I didn’t feel much in the run up to leaving. I think I was in denial. It was easier to just keep moving forward and not think about what we were leaving behind, but then in the last minutes I wobbled. Watching Alula say goodbye to her best friend was one of the most heart-breaking things I’ve ever seen. But it was also a lesson in how to say goodbye. They giggled and laughed for 45 minutes then did a spit swear that they’d see each other again and then made up a special handshake. Surely that’s the way to do it?
In the car on the way to the airport I felt like I was in a particularly vivid dream slash nightmare, my brain struggling to compute, throwing out an increasingly panicked litany of thoughts. This the last time you’ll drive this road. This is the last time you’ll see Mount Agung. This is your last Balinese sunset. This is the last time you’ll play car Kamikaze with Komang.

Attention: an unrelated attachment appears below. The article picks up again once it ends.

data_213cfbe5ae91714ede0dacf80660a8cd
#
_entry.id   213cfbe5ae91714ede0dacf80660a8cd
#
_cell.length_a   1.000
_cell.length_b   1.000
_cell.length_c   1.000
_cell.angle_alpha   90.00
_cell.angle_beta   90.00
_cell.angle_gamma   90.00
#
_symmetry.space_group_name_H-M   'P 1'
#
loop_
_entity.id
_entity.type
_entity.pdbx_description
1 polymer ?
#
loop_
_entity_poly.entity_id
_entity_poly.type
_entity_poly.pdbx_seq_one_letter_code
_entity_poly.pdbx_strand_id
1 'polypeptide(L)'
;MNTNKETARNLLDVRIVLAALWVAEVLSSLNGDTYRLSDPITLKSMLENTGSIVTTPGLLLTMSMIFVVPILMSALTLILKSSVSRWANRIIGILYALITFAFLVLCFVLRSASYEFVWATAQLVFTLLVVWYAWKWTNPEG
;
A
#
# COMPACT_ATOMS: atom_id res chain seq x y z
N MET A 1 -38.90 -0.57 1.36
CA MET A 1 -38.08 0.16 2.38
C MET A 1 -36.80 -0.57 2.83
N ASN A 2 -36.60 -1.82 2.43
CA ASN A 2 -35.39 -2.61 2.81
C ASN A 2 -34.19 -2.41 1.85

It won’t be the last time I told myself sternly. I will come back, even if just for a holiday.
I won’t miss the drivers. Or the potholes, Alula announced from the back seat. Ever the pragmatist. She seemed to be dealing with leaving a whole lot better than me.
It won’t be until you’re on the plane that you’ll cry, everyone told me.
I got on the plane. I sat in my seat, heart pounding thanks to the litres of adrenaline that have been flooding my system for the last four days as the future started to collide with increasing velocity into the present.
And the plane took off and I closed my eyes and I expected to cry but I didn’t. Instead the only thought in my head, clear as a clanging bell, was ‘Yes. This is absolutely the right thing to do.’
And in the deepest part of my belly I felt a flutter of excitement because I knew I’d just thrown open the door to the next adventure.